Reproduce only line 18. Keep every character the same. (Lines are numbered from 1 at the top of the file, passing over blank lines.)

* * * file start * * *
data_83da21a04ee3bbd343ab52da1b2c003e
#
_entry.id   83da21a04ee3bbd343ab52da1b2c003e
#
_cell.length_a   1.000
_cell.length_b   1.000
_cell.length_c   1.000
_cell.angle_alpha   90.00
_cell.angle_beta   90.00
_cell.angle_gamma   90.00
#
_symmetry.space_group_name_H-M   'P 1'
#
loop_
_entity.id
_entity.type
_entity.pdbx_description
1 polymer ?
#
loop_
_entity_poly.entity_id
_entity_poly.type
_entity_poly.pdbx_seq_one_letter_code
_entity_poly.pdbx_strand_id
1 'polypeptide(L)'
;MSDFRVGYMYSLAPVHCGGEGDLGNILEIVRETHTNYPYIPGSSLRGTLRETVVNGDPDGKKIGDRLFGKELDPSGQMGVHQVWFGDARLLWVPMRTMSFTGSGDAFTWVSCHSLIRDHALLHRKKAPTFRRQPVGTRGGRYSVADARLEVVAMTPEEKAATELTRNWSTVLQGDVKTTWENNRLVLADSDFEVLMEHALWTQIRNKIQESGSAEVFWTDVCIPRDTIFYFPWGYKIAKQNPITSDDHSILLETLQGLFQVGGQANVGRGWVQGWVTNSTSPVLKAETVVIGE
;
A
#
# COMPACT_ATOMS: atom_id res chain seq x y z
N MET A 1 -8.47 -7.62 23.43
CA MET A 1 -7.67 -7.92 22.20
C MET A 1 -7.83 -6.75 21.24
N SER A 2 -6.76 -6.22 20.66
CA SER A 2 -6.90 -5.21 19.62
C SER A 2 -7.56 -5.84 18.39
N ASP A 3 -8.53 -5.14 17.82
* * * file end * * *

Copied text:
1 polymer ?